“Why would presidential primary candidates come into state with this going on? Who do you speak to without making someone angry, especially if you don’t have a good lay of the land? If I were running a campaign, I would say, ‘Let’s go to South Carolina for a while until this whole New Hampshire thing washes out.’”
— Jerry DeLemus, Granite State Liberty PAC chairman and Kimball supporter, on fight to oust Jack Kimball as New Hampshire Republican party chair.
The conventional wisdom that Mitt Romney will win the New Hampshire primary ignores a key point, writes Ana Marie Cox. Granite State voters haven’t fallen in love.
[V]oters’ familiarity with his name has failed to make him especially loved: of the announced presidential candidates, Romney has the highest name recognition but lowest “positive intensity” score, as tracked by Gallup. Mitt Romney belongs to a select group of politicians that fails to excite the emotions of the population either direction….
There is a name for this set of candidates: losers. Pundits’ predictions that Romney’s New England ties — he owns a summer home in New Hampshire in addition to having served in neighbouring Massachusetts — will clinch him the New Hampshire primary seem to gloss over the failure of those ties to make much of a difference in 2008. New Hampshire voters knew Mitt Romney then, and refused to vote for him.
Michele Bachmann seems to believe Hurricane Irene — and last week’s earthquake — were a message from God to reduce government spending:
“I don’t know how much God has to do to get the attention of the politicians. We’ve had an earthquake; we’ve had a hurricane. He said, ‘Are you going to start listening to me here?’ Listen to the American people because the American people are roaring right now. They know government is on a morbid obesity diet and we’ve got to rein in the spending.”
“I live on the Gulf Coast. We put up with hurricanes all the time. In 1900, before FEMA, the local people rebuilt the city, built a seawall, and they survived without FEMA. … There’s no magic about FEMA. More people are starting to recognize that. They’re a great contributor to deficit financing and quite frankly they don’t have a penny in the bank.”
— Rep. Ron Paul, in Gilford, New Hampshire, on why a national response to Hurricane Irene is unnecessary.
In Portsmouth this morning, Rick Perry got his first taste of retail politicking, New Hampshire style. Here’s how one of his home state newspapers, the Dallas News, covered it:
Gov. Rick Perryhit a buzz saw of protest and pushback Thursday morning in this liberal corner of New Hampshire.
Hecklers drowned him out as he popped into a bakery to greet voters. They hardly had to bother; nearly everyone Perry interacted with came armed with a pointed question about his views on climate changeand the large number of uninsured Texans.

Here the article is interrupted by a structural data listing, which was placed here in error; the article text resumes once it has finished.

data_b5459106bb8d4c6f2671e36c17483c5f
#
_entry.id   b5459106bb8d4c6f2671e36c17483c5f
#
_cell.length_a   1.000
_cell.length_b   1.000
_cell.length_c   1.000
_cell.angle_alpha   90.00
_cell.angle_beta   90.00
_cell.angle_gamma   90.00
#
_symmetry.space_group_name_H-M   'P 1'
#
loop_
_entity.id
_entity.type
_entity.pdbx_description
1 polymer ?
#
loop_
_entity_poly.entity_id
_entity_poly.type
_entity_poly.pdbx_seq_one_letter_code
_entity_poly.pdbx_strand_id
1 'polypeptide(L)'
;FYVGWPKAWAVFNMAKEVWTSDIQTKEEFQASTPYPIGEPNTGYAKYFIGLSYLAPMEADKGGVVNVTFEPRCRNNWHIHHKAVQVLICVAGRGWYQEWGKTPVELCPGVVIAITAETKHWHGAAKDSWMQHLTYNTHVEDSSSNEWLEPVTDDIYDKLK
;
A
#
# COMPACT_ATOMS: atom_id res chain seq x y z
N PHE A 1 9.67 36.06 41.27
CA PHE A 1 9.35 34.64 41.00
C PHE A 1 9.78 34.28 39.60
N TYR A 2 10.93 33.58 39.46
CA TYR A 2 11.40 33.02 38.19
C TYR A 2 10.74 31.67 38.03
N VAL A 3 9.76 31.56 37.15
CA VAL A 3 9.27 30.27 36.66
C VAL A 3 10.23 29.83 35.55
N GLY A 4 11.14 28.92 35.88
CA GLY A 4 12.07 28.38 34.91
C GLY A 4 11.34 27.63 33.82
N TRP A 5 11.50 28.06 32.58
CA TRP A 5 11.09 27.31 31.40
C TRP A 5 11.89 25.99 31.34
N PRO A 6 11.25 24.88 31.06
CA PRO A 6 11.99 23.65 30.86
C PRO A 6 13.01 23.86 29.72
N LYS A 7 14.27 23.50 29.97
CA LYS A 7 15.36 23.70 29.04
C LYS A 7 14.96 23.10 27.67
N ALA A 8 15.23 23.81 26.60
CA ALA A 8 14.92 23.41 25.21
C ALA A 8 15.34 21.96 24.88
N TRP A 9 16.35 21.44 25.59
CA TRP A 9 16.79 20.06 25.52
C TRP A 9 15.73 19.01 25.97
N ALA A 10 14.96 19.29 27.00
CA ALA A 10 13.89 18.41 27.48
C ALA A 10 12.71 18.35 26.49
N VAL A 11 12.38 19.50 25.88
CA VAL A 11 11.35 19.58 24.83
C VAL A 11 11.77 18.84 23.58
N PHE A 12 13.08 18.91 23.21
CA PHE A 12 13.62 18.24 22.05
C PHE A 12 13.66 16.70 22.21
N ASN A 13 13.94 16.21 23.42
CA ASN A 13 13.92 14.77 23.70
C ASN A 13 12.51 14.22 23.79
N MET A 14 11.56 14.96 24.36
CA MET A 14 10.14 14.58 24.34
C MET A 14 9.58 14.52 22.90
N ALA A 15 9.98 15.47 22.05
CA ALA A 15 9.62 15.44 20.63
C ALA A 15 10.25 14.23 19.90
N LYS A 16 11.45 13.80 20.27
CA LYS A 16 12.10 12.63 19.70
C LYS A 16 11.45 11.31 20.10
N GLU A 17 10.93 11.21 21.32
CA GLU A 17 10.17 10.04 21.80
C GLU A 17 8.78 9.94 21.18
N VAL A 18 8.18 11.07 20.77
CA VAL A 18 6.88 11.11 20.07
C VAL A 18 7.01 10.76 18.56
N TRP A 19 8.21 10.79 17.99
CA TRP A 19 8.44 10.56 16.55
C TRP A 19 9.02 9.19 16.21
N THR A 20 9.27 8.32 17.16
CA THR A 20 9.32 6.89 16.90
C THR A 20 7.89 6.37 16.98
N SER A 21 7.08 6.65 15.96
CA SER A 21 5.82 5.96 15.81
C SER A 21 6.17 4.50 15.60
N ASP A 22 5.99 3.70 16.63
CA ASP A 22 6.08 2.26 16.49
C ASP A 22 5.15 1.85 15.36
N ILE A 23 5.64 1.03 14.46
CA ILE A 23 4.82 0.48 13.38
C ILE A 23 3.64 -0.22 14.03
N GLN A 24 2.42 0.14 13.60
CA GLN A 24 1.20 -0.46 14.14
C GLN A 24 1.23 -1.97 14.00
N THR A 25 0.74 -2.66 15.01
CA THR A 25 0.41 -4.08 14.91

Whether it was masochism, a lapse in planning, or optimism that he could charm a bunch of Democratsinto converting wasn’t clear. Maybe his aides wanted to give Perry a dose of humility after days of national attention.
The crowd hammered Perry over his positions on evolution, health care and climate change, but it was Social Security and Medicare — which Perry has called an unconstitutional Ponzi scheme — that generated the most heat.
Inside the café, Gail Mitchell and a companion grilled him: “You said Social Security was unconstitutional.”
“Social Security’s going to be there for those folks,” Perry answered his inquisitors, making reference to the elderly.
In the first survey of likely primary voters since Gov. Rick Perry entered the race, Mitt Romney maintains an 18-point lead over his nearest competitor in the New Hampshire presidential primary.
36% of those surveyed by Magellan Strategies say if the election were held today, they would vote for Romney. Rick Perry (18%), Ron Paul (14%) and Michele Bachmann (10%) trail.
Mitt Romney ............. 36% 42% 39%
Rick Perry .............. 18%
Ron Paul ................ 14% 10% 7%
Michele Bachmann ........ 10% 10%
Herman Cain ............. 3% 4%
Other ................... 3% 4%
Jon Huntsman ............ 3% 3%
Newt Gingrich ........... 2% 3% 8%
Rick Santorum ........... 1% 2% 3%
Undecided ............... 10% 8% 8%
Romney has also maintained his high favorabilty rating (66% favorable / 24% unfavorable). Of all the remaining candidates, only Rick Perry (51% / 27%), Michele Bachmann (49% / 39%) and Herman Cain (36% / 34%) have net positive favorability ratings.
The survey results are based on an autodial survey of 613 likely Republican primary voters and undeclared voters likely to vote in the 2012 Republican Presidential primary. The interviews were conducted August 15-16, 2011. This survey has a margin of error of +/‐ 3.96% at the 95 percent confidence interval.